In an ideal world everyone would get along swimmingly and there would be no contentions, or fights, or disagreements. In an ideal world our relationships with others would be excellent, and there would be no individual problems such as disabilities or addictions. The problem is we don’t live in an ideal world. Rather, we live in the real world which means that there are issues and problems with relationships and individuals as well. Because of these things, it is often necessary for a parent or other family member to write someone out of there will.

For over 20 years I have assisted individuals in the creation of their own customized estate planning documents including their last will and testament. There have been many instances where I have worked with my clients to write someone out of their will. Not all circumstances are the same. There have been a number of reasons that I have assisted client in accomplishing this. Sometimes my clients simply do it out of spite. However, the purpose of this article is to describe some of the legitimate reasons a person may want to write someone out of their will.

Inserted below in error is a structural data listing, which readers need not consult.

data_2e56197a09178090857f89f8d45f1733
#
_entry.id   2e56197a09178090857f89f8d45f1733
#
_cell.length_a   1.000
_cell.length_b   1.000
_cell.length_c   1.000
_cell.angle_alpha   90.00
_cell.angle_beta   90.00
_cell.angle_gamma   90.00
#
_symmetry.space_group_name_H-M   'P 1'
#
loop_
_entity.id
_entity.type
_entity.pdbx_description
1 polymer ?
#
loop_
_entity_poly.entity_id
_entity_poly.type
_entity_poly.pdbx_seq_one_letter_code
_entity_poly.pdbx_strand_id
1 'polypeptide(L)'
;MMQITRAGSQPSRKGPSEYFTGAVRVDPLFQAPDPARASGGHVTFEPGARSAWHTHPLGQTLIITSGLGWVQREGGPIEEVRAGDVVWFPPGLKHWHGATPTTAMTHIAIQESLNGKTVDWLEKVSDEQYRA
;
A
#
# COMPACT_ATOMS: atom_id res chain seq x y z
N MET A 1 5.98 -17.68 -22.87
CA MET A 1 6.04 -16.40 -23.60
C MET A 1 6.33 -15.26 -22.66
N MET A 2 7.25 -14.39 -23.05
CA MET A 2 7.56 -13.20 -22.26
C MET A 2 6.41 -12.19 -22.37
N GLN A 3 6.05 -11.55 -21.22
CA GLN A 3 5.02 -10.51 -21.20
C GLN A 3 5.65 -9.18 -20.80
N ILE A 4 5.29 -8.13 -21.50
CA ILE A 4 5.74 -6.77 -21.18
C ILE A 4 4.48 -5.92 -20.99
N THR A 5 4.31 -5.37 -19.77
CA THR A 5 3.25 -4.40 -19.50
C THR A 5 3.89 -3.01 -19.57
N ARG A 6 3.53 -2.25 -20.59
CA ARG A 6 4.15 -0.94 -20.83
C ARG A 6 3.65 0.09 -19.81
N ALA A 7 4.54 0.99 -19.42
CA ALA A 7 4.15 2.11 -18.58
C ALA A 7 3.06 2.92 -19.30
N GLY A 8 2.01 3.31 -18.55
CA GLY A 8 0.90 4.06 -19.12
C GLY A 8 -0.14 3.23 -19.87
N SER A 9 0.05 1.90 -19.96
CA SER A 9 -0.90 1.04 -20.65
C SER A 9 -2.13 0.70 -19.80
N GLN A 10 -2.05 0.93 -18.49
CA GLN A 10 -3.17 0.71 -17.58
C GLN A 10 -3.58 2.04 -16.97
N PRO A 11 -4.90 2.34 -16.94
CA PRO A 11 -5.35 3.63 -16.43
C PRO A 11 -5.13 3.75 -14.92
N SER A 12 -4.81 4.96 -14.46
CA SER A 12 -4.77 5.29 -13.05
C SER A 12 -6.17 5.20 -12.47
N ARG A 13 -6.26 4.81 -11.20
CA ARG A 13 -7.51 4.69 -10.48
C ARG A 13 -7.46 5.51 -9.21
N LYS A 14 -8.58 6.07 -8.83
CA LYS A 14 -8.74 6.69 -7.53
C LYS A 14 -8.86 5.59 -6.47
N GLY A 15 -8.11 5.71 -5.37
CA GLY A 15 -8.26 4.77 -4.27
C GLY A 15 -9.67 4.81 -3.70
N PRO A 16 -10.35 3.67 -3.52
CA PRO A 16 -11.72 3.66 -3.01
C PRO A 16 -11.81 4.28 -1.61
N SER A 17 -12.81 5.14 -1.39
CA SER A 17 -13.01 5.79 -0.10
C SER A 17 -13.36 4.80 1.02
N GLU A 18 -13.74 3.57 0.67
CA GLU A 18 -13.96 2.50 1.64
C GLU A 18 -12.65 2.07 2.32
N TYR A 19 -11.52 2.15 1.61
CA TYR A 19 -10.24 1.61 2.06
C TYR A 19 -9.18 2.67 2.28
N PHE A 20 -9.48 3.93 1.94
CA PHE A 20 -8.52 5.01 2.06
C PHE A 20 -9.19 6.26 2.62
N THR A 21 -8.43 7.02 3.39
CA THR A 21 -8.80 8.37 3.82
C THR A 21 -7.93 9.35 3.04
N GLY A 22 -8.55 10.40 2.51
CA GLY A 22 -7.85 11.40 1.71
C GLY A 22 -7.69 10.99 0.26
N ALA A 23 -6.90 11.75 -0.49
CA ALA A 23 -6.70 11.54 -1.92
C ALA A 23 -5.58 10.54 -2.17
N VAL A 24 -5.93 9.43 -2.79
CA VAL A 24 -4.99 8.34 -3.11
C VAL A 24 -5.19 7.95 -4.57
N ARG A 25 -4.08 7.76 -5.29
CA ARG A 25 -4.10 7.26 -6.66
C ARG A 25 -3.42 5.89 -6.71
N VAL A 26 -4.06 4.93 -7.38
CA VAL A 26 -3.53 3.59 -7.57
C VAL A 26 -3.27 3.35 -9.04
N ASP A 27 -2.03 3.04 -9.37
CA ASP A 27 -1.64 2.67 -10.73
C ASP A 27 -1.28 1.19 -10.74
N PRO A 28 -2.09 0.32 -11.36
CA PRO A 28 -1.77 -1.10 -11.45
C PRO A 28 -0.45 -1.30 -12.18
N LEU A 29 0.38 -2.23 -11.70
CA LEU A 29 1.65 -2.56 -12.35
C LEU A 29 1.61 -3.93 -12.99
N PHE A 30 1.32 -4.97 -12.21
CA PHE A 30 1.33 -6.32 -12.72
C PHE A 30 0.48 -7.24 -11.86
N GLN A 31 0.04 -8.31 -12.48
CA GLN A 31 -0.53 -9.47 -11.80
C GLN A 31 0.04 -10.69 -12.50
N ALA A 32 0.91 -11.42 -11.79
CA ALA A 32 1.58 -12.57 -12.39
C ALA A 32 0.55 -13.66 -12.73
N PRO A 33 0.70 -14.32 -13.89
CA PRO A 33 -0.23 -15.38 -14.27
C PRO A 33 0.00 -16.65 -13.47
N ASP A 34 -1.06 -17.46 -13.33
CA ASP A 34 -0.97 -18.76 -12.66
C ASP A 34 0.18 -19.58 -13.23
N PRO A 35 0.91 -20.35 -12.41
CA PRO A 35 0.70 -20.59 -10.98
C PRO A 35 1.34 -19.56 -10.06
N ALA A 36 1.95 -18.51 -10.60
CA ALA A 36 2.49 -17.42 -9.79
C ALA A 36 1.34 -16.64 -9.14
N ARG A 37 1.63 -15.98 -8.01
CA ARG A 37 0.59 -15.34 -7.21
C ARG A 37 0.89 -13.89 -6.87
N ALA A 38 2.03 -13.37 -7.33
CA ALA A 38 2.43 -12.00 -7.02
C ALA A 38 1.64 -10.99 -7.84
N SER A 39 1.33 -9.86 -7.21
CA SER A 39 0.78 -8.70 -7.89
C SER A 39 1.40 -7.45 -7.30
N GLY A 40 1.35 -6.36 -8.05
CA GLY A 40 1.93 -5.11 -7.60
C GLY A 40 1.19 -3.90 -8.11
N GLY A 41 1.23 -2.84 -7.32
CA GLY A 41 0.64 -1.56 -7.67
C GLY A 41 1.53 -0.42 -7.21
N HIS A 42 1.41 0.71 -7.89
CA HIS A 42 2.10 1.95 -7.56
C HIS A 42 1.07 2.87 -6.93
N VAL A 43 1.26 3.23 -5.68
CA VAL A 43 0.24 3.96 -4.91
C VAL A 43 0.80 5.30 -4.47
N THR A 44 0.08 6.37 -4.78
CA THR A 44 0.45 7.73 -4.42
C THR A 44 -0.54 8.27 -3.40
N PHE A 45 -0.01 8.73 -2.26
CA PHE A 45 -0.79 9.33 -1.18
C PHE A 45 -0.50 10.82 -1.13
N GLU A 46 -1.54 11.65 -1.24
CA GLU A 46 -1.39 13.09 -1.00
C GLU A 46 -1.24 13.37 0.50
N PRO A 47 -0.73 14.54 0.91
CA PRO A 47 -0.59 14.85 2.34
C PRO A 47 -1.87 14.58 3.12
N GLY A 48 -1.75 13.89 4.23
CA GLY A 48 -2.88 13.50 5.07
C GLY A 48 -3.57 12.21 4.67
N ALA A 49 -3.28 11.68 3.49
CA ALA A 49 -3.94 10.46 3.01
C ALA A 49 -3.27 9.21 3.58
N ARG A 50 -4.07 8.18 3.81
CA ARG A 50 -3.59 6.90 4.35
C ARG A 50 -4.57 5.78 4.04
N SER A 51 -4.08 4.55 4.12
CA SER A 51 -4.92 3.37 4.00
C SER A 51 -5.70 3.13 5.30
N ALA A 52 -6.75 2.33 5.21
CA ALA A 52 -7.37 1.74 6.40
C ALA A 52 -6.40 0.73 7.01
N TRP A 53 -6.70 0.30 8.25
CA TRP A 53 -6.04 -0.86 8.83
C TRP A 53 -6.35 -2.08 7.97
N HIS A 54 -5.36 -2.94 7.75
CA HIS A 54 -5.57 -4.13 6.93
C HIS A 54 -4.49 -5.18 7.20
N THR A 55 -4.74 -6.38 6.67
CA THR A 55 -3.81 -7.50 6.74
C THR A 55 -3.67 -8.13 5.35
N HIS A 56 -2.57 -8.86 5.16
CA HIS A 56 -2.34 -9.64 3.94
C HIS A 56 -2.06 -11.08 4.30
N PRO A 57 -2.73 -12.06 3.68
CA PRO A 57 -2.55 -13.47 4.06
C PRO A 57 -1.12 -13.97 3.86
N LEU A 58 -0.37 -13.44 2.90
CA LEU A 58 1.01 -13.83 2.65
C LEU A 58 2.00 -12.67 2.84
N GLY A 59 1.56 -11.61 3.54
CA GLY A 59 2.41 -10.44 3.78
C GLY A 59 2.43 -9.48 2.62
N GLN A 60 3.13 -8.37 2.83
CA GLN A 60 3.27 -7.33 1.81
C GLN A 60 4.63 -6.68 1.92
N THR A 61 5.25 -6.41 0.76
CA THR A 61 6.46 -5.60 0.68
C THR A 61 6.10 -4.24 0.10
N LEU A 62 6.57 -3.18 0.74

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By Lane V. Erickson, Idaho Estate Planning Attorney